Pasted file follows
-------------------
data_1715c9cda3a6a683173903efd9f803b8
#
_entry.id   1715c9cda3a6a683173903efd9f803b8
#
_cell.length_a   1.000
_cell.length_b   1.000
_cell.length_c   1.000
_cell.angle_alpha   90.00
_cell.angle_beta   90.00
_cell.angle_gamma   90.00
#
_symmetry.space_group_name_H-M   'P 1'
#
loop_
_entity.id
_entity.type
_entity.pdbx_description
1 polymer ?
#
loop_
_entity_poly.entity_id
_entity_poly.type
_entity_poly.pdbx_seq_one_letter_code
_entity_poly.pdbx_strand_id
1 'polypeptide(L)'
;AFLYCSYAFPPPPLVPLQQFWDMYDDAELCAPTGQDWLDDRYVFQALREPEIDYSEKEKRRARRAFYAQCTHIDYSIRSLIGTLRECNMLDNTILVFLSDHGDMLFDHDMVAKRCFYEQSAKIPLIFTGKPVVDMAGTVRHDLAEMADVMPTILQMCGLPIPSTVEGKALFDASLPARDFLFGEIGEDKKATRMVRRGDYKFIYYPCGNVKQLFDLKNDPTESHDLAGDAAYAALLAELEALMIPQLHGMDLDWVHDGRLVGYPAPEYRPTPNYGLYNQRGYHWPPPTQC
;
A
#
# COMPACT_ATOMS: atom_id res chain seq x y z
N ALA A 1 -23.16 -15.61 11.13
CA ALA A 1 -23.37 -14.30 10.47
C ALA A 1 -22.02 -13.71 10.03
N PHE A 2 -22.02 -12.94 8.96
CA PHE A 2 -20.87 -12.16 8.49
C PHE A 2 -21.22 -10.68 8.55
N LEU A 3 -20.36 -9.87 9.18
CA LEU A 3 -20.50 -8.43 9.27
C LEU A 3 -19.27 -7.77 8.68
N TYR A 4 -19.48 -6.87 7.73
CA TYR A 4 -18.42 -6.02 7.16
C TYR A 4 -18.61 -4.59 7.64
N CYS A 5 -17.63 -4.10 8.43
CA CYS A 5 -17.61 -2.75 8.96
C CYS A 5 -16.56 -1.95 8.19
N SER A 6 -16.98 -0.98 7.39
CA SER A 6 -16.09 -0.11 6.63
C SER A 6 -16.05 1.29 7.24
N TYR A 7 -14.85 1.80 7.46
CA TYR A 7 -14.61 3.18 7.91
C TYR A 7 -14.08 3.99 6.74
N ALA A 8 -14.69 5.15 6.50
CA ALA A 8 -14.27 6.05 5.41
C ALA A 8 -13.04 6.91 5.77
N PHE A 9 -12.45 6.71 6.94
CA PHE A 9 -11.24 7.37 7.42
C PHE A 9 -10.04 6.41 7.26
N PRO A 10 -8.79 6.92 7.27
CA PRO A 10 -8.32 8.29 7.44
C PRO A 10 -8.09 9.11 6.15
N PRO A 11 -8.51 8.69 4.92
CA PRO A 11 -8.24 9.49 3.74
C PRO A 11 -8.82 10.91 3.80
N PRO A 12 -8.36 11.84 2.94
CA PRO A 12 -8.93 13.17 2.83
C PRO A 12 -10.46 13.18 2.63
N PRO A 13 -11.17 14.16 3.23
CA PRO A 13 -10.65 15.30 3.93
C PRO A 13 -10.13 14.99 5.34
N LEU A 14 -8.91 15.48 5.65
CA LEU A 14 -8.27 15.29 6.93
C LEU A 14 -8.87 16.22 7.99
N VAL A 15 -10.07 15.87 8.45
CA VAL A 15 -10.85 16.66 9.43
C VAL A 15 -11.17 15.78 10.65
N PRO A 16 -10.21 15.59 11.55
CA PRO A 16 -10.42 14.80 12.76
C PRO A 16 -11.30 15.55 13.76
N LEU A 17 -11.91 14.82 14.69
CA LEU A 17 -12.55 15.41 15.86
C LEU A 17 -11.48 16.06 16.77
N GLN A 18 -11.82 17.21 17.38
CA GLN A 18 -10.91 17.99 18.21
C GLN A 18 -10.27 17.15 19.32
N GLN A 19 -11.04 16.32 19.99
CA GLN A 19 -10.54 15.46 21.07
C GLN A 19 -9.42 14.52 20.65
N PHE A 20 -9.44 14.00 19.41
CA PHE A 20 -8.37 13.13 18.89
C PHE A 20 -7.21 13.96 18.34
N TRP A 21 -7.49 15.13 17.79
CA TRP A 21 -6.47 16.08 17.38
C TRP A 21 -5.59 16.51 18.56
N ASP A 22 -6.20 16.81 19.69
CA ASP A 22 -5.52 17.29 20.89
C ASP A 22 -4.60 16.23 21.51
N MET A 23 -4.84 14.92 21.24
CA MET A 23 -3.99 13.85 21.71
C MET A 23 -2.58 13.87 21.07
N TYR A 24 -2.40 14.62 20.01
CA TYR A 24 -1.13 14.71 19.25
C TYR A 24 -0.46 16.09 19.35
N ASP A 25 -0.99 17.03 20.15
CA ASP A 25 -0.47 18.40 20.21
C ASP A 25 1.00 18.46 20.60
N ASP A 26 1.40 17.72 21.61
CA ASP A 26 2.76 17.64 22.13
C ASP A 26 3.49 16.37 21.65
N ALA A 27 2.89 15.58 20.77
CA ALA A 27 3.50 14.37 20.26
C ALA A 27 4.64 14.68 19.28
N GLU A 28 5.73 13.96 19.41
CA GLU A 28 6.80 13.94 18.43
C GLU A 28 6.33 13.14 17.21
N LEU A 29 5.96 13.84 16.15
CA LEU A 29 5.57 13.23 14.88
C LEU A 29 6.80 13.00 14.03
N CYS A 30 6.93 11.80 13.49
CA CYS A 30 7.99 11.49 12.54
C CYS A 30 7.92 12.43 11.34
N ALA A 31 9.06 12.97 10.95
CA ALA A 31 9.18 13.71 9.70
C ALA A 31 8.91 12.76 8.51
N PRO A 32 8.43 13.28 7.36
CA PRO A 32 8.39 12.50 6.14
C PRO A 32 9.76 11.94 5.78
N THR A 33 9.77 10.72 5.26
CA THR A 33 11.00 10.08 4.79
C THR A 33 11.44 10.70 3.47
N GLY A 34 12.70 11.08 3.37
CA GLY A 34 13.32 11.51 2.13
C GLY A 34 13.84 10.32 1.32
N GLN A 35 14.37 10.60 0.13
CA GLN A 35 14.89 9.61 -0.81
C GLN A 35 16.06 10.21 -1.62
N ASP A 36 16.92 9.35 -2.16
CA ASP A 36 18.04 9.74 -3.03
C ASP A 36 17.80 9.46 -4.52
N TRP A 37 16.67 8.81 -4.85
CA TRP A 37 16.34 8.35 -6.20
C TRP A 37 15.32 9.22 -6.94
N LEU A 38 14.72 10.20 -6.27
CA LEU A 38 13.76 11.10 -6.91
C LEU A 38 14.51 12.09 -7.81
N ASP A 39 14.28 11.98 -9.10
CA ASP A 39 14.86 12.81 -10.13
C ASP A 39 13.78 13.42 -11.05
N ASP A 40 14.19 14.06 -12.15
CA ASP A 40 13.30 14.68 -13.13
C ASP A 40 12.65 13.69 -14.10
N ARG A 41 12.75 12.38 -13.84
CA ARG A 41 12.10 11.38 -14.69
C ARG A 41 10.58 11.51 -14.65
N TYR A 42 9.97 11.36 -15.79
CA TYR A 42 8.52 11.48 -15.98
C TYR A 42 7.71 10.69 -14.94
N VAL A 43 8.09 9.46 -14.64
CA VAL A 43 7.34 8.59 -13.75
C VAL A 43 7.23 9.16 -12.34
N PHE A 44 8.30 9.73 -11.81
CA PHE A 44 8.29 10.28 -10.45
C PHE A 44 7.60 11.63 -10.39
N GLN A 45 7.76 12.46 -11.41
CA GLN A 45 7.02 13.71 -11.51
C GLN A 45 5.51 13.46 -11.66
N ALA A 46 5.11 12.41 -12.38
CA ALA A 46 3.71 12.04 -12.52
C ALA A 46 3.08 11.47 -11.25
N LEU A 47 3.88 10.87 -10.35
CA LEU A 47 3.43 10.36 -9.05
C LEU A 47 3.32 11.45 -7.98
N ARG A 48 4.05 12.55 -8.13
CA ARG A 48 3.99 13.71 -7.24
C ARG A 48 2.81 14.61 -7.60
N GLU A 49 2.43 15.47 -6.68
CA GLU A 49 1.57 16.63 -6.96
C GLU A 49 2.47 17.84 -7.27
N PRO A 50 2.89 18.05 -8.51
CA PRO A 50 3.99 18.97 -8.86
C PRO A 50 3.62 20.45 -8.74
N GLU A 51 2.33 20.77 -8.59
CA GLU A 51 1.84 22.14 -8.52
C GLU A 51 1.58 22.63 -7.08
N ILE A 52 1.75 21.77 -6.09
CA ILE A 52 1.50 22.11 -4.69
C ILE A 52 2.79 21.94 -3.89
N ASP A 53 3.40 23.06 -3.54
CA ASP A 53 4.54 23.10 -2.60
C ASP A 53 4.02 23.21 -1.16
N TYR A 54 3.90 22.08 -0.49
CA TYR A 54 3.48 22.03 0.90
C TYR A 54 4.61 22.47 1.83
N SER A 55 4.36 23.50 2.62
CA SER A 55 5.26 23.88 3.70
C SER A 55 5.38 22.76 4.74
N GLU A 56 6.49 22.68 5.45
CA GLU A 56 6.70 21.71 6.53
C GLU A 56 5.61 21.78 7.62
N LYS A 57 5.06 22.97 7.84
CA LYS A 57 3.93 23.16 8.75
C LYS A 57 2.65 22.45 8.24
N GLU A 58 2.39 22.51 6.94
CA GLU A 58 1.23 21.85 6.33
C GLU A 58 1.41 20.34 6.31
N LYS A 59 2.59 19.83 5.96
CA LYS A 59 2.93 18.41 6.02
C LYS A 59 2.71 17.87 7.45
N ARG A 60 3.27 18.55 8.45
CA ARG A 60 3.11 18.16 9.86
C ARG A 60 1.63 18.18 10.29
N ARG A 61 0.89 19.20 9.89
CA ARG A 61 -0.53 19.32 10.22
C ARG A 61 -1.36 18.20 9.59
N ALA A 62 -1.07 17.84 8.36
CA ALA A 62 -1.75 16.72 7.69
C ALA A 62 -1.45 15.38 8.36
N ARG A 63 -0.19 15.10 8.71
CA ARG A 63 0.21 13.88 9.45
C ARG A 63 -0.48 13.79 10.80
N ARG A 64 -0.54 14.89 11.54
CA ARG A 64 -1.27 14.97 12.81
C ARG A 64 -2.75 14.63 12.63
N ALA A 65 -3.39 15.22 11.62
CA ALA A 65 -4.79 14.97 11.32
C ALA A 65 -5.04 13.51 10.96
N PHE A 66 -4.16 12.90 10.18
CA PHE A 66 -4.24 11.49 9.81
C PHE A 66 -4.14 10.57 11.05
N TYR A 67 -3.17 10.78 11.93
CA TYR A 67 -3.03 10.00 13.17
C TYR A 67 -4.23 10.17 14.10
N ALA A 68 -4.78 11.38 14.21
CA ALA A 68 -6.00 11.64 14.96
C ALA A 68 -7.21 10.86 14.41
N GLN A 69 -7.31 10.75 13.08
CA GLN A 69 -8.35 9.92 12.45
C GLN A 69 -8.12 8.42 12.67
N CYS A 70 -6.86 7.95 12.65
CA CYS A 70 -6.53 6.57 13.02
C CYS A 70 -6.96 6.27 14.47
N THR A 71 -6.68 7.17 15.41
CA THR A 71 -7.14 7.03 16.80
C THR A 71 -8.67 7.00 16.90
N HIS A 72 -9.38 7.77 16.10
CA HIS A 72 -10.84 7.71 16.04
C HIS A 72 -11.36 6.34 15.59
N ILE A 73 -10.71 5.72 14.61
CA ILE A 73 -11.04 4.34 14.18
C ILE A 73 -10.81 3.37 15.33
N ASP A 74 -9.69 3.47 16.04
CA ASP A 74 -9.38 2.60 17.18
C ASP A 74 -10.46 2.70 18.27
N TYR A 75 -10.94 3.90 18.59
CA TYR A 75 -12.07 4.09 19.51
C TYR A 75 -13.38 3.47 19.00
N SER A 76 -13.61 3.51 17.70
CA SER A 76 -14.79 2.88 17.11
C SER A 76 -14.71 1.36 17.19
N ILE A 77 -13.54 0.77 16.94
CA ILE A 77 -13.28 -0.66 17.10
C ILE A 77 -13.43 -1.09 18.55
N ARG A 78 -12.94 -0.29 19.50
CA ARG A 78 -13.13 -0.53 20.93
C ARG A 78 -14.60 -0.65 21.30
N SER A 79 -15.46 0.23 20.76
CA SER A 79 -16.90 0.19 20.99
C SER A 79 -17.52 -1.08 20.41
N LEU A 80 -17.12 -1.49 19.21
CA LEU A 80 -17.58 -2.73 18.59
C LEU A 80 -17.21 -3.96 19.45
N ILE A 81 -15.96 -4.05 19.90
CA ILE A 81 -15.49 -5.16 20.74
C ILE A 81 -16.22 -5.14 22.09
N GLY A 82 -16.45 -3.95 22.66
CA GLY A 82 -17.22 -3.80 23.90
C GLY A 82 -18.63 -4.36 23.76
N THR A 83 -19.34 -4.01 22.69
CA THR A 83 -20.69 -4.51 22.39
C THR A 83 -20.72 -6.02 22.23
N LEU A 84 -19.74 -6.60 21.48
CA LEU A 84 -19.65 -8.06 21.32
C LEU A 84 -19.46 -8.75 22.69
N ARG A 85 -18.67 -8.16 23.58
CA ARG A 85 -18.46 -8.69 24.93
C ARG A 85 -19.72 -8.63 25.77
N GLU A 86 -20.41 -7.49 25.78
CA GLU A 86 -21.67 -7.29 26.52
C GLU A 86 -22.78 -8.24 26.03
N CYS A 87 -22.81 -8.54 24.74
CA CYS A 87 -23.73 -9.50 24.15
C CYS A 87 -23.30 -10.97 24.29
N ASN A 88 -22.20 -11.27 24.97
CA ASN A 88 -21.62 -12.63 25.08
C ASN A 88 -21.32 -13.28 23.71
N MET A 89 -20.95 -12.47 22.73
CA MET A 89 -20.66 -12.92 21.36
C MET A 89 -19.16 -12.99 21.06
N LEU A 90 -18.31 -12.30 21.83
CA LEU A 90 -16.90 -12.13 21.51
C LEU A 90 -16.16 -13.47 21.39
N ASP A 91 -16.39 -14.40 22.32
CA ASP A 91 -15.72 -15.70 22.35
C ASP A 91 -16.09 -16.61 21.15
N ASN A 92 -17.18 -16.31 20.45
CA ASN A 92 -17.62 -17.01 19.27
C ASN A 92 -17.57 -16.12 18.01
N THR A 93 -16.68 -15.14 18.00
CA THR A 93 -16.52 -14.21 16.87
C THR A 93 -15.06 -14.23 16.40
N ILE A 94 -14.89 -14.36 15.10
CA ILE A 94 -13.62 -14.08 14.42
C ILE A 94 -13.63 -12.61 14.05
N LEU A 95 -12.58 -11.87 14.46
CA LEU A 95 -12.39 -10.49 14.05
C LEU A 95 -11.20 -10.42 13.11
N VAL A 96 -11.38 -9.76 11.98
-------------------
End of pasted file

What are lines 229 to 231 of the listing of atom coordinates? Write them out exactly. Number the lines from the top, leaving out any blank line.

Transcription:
N TYR A 67 -3.17 10.78 11.93
CA TYR A 67 -3.03 10.00 13.17
C TYR A 67 -4.23 10.17 14.10